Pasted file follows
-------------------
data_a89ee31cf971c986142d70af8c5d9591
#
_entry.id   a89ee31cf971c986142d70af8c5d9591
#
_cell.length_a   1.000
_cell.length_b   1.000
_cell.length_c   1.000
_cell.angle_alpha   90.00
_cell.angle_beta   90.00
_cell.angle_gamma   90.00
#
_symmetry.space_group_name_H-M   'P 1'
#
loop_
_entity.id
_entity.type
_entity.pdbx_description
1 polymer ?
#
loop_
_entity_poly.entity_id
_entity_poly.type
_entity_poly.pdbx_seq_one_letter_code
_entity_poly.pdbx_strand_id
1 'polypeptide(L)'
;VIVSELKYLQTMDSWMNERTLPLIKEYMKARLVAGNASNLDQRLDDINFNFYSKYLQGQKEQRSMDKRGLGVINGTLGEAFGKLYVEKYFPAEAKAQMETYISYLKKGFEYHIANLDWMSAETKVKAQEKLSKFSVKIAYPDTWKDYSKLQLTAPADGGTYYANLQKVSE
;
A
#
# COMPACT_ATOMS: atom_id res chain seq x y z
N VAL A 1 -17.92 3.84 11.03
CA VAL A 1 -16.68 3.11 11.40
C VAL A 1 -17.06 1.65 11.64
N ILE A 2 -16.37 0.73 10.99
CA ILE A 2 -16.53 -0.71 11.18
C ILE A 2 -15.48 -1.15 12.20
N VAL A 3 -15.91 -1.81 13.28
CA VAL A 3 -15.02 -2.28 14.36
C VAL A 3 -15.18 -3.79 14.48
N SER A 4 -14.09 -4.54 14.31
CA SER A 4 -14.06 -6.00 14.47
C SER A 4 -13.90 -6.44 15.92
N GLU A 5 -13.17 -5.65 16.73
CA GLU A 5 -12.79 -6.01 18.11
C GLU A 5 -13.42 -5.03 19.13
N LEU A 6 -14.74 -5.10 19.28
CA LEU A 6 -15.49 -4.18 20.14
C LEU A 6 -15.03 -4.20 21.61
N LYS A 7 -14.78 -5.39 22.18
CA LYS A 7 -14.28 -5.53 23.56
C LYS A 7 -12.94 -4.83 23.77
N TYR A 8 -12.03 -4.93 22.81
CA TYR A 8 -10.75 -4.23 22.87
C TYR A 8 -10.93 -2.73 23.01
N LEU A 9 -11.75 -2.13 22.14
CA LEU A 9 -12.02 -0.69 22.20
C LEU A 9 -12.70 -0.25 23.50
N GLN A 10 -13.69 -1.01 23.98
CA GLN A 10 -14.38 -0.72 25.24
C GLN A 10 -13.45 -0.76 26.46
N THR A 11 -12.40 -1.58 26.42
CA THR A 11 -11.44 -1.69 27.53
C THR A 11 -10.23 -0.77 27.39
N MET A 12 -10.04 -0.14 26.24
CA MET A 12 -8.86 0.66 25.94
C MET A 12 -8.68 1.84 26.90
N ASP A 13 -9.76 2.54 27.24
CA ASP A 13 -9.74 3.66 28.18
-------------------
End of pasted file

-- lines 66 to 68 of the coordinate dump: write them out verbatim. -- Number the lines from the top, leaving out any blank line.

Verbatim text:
C MET A 12 -8.68 1.84 26.90
N ASP A 13 -9.76 2.54 27.24
CA ASP A 13 -9.74 3.66 28.18